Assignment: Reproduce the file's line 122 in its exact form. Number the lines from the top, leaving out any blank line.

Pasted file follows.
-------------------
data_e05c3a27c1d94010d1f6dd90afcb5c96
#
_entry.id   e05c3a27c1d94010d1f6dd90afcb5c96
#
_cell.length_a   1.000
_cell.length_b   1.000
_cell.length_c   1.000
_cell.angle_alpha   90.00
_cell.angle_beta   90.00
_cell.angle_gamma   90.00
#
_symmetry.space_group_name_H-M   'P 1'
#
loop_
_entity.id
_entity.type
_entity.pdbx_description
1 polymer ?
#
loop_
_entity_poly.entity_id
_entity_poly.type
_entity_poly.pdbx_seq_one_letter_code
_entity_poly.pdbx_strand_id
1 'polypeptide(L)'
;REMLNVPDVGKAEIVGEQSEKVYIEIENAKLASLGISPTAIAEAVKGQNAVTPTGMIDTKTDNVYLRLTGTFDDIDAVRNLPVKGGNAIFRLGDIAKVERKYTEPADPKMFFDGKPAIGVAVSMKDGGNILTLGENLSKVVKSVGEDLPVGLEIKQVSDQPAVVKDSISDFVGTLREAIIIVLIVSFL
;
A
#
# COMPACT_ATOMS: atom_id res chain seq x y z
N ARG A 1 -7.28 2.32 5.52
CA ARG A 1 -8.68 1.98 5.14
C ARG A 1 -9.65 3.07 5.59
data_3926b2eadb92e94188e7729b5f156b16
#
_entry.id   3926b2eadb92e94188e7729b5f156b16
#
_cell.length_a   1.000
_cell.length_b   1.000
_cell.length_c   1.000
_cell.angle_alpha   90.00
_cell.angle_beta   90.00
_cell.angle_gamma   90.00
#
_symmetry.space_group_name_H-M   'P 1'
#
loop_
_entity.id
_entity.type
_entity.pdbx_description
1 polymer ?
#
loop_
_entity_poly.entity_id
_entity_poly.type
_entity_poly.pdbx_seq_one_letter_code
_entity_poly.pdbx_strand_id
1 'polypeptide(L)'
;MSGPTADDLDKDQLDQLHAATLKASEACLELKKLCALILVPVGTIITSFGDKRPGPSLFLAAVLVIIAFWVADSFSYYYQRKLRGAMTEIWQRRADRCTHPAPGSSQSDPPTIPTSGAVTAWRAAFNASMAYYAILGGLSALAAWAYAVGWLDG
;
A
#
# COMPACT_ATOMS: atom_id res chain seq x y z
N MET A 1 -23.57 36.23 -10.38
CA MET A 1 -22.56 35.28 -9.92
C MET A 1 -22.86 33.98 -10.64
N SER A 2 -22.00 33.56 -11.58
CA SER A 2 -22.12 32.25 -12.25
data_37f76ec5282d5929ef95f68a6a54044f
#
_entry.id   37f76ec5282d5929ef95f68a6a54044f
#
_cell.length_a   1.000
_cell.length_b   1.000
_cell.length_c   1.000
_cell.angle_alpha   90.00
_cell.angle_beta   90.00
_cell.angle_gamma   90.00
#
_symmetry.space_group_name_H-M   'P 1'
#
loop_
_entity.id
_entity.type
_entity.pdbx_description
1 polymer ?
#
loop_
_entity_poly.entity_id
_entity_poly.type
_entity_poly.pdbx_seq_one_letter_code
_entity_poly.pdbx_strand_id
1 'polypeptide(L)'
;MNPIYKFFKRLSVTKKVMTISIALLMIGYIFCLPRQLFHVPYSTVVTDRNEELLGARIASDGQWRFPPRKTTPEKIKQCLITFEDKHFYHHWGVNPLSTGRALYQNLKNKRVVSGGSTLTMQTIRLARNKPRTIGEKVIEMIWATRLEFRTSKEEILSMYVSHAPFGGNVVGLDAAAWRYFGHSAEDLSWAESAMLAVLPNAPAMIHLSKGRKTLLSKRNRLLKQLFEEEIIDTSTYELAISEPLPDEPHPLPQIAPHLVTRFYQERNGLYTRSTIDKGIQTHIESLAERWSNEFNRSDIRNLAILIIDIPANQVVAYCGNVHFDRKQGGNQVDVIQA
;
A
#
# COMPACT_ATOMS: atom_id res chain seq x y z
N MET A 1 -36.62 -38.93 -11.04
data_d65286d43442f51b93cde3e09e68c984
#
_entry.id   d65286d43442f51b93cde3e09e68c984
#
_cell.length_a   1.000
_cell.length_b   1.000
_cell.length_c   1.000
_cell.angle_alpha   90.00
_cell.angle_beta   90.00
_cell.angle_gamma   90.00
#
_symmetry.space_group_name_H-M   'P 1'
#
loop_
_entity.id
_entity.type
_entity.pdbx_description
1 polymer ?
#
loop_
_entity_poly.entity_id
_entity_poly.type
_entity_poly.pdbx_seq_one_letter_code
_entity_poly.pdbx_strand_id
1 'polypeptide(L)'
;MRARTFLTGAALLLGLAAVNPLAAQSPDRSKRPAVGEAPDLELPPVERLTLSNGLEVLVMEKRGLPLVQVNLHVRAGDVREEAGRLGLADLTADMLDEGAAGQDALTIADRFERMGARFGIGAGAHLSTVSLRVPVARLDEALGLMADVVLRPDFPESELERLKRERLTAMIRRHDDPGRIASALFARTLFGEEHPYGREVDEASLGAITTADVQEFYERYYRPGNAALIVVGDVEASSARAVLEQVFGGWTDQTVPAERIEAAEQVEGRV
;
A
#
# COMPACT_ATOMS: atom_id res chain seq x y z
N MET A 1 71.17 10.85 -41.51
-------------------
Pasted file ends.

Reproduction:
_entity_poly.pdbx_seq_one_letter_code